After working on “Safer Eats” on page 36 of our July issue, I realized that while I may get an A+ for stocking my fridge—and building weekly meals— around all kinds of fruits and vegetables, I've been playing a game of Russian roulette when it comes to my family's health.
I’ve been known to pop open a box of cherry tomatoes and toss them into salads without washing. Ditto pre-washed salad greens. I never wash avocados and melons. Heck, you don't eat the skin.
But after we spoke to numerous experts to report this story, I have mended my food prep ways. And if you think that buying organic produce will protect you from getting sick, guess again...sneaky little microorganisms that cause food poisoning (and worse) love to hang out in the nooks and crannies of any fruit or veggie—especially at the stem and blossom end.
Consequently, everything needs washing before it hits your salad bowl or even the pot you're going to cook them in. So I've bought myself a veggie brush and I keep it out where I'll be reminded to use it. Other useful tools include a salad spinner, a colander, and an apple corer which quickly eliminates that stem problem—not just for apples, but pears and other firm fruit.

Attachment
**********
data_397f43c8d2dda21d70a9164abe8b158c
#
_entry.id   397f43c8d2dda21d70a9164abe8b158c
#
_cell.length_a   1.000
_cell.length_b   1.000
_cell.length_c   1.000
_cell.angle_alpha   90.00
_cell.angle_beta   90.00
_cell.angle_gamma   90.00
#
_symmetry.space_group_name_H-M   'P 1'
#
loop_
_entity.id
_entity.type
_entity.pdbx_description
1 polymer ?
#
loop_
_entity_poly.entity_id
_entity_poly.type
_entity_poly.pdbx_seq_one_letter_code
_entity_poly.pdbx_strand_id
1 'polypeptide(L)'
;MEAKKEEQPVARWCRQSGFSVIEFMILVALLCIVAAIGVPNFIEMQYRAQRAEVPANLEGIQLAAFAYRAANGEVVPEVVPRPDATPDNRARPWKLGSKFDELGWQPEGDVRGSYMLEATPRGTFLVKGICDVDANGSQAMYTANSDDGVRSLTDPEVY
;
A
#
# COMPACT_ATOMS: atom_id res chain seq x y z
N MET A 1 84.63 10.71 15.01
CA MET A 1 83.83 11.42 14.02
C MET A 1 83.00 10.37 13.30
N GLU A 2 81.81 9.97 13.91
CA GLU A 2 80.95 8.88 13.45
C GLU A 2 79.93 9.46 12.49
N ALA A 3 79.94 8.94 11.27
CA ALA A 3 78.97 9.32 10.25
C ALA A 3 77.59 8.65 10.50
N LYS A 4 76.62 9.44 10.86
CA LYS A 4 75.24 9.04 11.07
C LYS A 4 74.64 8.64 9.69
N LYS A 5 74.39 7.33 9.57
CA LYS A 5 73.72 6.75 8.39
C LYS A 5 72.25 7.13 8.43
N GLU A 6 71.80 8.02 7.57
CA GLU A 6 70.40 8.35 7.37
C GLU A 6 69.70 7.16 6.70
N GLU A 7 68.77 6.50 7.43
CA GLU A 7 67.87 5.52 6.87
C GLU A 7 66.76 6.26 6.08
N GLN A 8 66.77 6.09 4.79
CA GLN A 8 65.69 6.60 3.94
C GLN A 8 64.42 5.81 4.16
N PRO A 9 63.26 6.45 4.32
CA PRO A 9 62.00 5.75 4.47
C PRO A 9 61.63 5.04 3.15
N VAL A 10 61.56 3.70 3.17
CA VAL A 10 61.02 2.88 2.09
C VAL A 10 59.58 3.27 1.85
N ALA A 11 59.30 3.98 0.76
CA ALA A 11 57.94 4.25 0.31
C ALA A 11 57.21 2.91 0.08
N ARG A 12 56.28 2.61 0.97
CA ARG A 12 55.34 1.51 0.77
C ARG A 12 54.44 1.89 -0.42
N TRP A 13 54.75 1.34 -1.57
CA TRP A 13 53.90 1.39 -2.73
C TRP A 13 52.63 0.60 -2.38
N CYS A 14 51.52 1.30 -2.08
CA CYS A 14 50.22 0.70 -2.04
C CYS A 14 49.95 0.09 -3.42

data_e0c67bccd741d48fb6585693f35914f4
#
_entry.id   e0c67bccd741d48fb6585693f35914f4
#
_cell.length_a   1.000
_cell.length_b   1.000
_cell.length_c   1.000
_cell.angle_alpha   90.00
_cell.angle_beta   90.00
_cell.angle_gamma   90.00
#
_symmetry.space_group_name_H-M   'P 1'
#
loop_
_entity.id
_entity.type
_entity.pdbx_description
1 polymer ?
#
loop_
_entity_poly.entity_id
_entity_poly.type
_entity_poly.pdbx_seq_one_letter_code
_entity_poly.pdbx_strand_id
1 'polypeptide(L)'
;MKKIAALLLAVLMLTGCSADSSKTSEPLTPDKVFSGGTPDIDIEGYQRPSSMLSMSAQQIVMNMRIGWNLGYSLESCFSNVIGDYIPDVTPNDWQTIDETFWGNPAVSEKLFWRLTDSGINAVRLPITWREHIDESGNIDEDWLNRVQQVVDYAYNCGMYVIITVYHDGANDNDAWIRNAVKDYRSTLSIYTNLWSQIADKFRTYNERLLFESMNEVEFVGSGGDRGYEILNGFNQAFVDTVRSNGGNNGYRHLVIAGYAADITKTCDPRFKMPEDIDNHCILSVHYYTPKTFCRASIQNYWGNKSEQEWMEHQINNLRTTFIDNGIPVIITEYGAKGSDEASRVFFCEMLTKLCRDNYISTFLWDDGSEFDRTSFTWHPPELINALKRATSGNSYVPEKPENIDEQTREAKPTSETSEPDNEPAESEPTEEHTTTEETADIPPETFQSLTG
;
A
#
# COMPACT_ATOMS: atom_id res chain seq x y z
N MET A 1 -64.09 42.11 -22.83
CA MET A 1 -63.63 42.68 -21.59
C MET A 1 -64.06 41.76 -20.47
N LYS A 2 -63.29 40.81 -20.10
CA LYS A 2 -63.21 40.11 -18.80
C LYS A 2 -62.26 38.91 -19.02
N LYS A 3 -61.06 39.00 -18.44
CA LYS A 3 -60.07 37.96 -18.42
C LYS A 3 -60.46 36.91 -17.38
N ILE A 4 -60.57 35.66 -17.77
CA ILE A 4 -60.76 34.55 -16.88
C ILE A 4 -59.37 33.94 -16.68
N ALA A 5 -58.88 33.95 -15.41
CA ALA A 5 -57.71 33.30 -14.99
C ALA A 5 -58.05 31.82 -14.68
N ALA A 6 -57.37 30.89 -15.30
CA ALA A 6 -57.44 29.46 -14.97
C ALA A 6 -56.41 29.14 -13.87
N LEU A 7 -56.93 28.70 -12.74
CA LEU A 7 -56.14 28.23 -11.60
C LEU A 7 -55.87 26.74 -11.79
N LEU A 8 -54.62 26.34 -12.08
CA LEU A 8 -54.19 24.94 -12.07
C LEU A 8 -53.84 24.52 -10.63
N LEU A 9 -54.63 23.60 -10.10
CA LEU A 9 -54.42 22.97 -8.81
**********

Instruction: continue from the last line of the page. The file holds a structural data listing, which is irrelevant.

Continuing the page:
While nothing is going to keep you 100 percent safe, these food prep tips can help cut the odds of getting sick:
DON’T waste money on a veggie wash.
In most cases, these products haven’t been found to be more effective than rinsing, rubbing, and scrubbing produce under tap water.
DO wash prewashed greens.
In our tests of bagged washed greens, we found a range of bacteria that indicates filth!
DON’T forget to clean your veggie bins.
They are the most bacteria-laden areas in the fridge, so clean them often with a sanitizing solution of 1 tablespoon bleach to 1 gallon of water.
For more tips on getting dirt and bacteria off specific fruits and veggies, be sure to read the entire article.